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Respiratory disease rates demand a national response

4 October 2015

New Zealand’s “shameful” respiratory disease rates demand a national response

Respiratory disease is New Zealand’s third leading cause of death costing the country $5.5 billion annually but the human cost to New Zealanders doesn’t stop there, says Asthma Foundation Chief Executive John Wills.

This week [4 November) The Foundation will release Te Hā Ora, New Zealand’s first ever national respiratory health strategy - a plan for all involved to reduce the impact of largely preventable deaths and human suffering.

Te Hā Ora National Respiratory Strategy creates a framework for the sector and government to collectively address New Zealand’s tragic respiratory rates.

“Respiratory illness affects one in six Kiwis and accounts for one in eight hospitalisations. It’s right up there with major challenges like cancer, heart disease and diabetes.

“Respiratory disease is affecting more New Zealanders each year, despite all the hard work from the health sector and improvements in medication over the past decade. The situation is worsening at an enormous socio-economic cost,” John Wills says.

“With urgent action we can change these statistics. Every year 700,000 New Zealanders are affected by not being able to work, look after their families, go to school or participate in the many activities that we take for granted. And the tragic thing is, in most cases, respiratory disease is preventable.”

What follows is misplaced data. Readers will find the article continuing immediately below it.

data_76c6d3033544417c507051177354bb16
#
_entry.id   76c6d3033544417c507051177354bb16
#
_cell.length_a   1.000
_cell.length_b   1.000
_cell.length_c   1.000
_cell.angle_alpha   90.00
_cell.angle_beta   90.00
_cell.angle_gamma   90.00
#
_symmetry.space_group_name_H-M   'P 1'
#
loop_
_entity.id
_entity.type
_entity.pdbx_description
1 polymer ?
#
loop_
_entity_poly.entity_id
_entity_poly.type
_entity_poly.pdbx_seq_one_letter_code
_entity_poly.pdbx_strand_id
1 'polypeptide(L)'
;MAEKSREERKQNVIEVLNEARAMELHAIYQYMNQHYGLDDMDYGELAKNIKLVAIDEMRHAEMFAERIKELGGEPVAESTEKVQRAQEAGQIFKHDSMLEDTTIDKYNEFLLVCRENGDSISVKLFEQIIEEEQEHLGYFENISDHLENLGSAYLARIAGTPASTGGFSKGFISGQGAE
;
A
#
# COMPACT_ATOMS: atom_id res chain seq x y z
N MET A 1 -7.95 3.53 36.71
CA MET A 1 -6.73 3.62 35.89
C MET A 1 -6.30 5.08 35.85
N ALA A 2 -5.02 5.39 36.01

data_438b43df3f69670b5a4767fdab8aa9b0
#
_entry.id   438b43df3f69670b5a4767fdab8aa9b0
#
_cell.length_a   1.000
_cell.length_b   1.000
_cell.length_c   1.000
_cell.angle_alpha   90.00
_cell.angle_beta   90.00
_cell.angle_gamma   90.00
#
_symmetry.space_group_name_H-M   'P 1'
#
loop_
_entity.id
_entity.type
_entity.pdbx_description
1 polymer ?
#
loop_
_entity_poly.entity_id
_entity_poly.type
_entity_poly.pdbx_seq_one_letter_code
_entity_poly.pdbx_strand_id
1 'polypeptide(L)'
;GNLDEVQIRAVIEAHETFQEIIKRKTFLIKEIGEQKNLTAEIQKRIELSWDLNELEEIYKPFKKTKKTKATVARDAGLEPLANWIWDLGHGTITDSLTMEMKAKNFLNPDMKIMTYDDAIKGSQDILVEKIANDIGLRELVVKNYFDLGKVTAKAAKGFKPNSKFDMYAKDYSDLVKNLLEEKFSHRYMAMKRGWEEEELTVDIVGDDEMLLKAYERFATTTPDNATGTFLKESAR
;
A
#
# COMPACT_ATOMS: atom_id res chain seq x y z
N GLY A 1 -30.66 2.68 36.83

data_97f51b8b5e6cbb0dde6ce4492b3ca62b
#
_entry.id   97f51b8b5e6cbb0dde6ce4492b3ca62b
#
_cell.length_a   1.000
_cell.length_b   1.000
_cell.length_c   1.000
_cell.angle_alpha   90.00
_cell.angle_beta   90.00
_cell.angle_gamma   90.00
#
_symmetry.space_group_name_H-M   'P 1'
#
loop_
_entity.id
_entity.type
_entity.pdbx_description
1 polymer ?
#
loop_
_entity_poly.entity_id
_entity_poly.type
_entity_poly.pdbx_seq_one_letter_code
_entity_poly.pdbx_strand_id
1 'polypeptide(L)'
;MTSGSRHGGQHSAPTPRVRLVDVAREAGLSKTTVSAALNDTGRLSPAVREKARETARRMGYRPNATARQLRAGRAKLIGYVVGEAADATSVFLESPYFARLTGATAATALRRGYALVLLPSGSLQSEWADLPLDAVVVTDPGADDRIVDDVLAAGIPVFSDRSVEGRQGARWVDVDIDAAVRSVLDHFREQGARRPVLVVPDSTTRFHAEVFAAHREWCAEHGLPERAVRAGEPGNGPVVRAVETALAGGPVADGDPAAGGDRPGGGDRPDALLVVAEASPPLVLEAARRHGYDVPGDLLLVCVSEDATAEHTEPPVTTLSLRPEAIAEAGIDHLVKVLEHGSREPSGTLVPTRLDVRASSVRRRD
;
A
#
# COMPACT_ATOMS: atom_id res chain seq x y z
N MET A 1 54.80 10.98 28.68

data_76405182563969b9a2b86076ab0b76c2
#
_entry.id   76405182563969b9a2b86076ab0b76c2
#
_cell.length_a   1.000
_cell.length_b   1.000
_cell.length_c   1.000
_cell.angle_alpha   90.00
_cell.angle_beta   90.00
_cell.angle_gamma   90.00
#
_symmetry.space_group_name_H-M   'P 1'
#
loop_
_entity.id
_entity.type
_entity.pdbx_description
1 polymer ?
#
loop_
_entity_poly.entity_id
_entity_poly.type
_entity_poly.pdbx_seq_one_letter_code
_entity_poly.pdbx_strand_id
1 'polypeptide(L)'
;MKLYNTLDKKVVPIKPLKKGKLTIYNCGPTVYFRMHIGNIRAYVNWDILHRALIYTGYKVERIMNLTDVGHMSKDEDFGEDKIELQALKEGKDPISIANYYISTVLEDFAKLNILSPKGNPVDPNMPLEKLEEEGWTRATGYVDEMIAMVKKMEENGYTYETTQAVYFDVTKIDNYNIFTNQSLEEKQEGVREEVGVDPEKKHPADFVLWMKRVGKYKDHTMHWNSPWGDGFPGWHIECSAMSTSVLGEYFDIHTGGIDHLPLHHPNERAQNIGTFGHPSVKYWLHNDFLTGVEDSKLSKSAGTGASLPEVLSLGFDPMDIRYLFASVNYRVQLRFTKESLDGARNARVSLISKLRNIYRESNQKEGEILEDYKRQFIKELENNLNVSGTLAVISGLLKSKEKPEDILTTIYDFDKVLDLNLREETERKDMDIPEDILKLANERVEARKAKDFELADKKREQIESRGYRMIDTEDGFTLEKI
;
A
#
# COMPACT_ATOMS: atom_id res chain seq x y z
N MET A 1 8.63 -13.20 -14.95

Te Hā Ora has five areas of practical focus: people with respiratory conditions and their families; their environment; the health community; the health system and research and evaluation. Its implementation will be tracked with metrics and an annual measurement cycle.

“Respiratory disease affects all New Zealanders, but Māori, Pacific peoples and low income families are particularly over-represented. Conditions like asthma and bronchiolitis are hurting our children and young people and stopping them from reaching their potential.”

The Asthma Foundation is supporting the leadership and facilitation of Te Hā Ora, including: launching a new website as a portal for sharing sector information; the development of a major new research programme and $15 million endowment fund; a helpline, e-learning packages for health workers, and a set of adult and paediatric guidelines.

“We’ll also work with the government to ensure the New Zealand Health Strategy’s proposed focus on chronic respiratory conditions develops into fully-fledged prioritisation status,” says John Wills.

Respiratory health experts and members of the health sector are due to gather at the New Zealand Respiratory Conference New Zealand in Wellington from 5-6 November to focus on Te Hā Ora. The local and international speakers will cover a wide variety of topics including respiratory illness in Māori and Pacific communities, healthy literacy, and the role of obesity and respiratory illness.

ENDS


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